Sigrun Biesenbach-Lucas


This paper discusses students’ perceptions of an asynchronous electronic discussion assignment implemented shortly after the technology had been introduced to the university. In addition to the weekly face-to-face class meetings, students in two graduate level teacher training courses were assigned to small groups for an entire semester and made weekly contributions to their group’s course web discussion forum in which they discussed course content. Students were to make explicit references to course readings and postings by their group members. The instructor evaluated students' postings on a weekly basis. At the end of the course, students completed a survey assessing their satisfaction and asking for their suggestions for modification of the particular assignment type and format. For all students, the extension of course-related discussions outside the regular face-to-face class meetings offered benefits in the form of greater social interaction with other class members; for the non-native speakers among the students, the asynchronous discussions facilitated assimilation of course content, but it was not perceived as providing additional language practice. For all students, the two main issues perceived as negative related to their perceptions of forced, unnatural interaction promoted by the asynchronous discussions and lack of topic prompts, the requirement to make connections to prior postings, and the frequency of required contributions to discussions. Possible reasons for students’ perceptions are explored and suggestions for further research are provided.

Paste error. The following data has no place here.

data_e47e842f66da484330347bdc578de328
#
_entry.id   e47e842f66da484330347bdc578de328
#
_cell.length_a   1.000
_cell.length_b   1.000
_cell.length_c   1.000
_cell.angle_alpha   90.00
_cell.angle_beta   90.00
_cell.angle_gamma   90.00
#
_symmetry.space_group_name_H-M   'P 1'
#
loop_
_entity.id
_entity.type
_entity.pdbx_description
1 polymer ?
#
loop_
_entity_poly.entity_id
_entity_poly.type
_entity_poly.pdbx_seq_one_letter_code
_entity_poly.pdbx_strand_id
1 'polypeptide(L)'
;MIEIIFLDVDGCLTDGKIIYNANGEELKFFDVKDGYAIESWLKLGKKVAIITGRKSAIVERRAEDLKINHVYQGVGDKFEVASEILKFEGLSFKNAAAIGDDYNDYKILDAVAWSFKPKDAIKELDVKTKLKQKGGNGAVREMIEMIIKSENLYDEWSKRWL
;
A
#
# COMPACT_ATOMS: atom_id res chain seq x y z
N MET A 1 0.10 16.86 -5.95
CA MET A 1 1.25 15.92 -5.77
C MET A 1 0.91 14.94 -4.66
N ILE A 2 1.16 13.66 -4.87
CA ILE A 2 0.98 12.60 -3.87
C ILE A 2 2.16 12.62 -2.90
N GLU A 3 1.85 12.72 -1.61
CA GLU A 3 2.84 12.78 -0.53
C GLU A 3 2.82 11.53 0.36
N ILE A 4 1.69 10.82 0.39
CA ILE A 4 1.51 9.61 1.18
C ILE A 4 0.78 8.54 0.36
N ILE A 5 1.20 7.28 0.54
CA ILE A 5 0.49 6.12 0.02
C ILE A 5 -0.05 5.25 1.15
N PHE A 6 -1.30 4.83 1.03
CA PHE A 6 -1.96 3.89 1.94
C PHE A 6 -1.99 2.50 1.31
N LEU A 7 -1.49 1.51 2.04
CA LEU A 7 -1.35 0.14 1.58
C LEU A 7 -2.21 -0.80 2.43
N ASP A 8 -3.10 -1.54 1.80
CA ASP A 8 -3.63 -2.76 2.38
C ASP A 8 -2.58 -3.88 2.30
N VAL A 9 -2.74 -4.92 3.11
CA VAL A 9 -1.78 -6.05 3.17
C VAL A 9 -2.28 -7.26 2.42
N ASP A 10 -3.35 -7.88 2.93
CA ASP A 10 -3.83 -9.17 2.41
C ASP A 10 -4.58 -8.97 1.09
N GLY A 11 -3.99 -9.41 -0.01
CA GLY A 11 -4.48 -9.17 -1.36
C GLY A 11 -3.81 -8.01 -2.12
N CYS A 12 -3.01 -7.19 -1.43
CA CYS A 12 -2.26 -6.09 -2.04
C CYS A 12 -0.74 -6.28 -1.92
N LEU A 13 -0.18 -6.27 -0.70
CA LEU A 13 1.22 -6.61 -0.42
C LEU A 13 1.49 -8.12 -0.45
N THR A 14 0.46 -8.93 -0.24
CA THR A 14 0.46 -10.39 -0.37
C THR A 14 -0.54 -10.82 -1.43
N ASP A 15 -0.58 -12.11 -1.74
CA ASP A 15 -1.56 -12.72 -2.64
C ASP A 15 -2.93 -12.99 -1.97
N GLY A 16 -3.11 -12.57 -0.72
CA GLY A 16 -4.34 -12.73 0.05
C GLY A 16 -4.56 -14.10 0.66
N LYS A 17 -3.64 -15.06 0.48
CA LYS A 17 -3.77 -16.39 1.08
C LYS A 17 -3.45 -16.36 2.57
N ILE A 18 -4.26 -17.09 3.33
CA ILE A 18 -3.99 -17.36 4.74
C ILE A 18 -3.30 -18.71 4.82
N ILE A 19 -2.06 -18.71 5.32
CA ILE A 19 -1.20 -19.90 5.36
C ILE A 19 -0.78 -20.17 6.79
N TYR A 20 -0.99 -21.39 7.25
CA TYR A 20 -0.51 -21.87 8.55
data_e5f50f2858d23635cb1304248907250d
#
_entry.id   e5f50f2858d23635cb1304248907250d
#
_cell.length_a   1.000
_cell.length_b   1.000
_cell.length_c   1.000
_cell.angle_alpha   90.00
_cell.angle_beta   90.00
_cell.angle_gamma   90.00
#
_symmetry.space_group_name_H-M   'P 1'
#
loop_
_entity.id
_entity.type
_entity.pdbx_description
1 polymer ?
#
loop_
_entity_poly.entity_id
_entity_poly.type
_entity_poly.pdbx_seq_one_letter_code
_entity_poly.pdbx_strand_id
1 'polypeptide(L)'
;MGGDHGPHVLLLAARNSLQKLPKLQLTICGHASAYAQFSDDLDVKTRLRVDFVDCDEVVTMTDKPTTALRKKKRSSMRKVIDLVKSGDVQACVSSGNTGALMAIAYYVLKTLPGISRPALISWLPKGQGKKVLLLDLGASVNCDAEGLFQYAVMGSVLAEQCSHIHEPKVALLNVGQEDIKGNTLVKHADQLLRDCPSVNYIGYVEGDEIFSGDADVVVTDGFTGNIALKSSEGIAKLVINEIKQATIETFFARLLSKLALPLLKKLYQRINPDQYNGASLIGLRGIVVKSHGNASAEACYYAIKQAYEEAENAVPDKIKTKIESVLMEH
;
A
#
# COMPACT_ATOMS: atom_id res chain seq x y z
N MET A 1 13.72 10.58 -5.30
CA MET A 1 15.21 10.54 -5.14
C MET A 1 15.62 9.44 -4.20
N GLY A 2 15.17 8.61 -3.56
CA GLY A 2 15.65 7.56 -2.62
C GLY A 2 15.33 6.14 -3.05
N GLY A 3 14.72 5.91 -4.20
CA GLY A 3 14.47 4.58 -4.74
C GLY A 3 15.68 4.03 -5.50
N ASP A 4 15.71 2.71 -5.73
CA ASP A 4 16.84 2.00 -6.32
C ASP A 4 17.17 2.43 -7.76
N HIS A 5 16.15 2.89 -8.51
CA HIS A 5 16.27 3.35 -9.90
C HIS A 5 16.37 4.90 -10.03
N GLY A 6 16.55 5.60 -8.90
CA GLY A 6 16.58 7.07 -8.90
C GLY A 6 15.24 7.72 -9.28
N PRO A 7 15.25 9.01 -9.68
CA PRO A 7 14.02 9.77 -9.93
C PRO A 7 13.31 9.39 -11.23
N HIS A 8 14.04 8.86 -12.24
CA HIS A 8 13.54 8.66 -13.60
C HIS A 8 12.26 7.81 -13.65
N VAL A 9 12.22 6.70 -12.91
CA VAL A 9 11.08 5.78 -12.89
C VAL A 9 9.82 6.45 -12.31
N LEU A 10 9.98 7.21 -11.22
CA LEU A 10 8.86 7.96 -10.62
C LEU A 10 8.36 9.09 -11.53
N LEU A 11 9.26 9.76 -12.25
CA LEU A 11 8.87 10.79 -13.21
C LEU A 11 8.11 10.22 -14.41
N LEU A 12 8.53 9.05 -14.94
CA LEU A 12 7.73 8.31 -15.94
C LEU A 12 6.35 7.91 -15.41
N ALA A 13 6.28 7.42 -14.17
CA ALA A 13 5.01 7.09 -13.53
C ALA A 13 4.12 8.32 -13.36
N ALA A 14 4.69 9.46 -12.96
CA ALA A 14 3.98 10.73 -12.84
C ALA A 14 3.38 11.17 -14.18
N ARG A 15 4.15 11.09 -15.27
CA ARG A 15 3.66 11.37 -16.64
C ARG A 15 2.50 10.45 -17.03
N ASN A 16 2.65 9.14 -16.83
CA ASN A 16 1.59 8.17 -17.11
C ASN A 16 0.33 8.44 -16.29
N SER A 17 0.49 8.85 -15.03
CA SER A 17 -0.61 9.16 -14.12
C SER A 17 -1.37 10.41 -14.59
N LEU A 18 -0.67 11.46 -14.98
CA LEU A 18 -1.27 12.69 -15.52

Technology,Learning Effectiveness,Access,Discussion Boards,Asynchronous Discussion Groups,Computer-Mediated Communication,Student Perceptions,Non-Native Speakers

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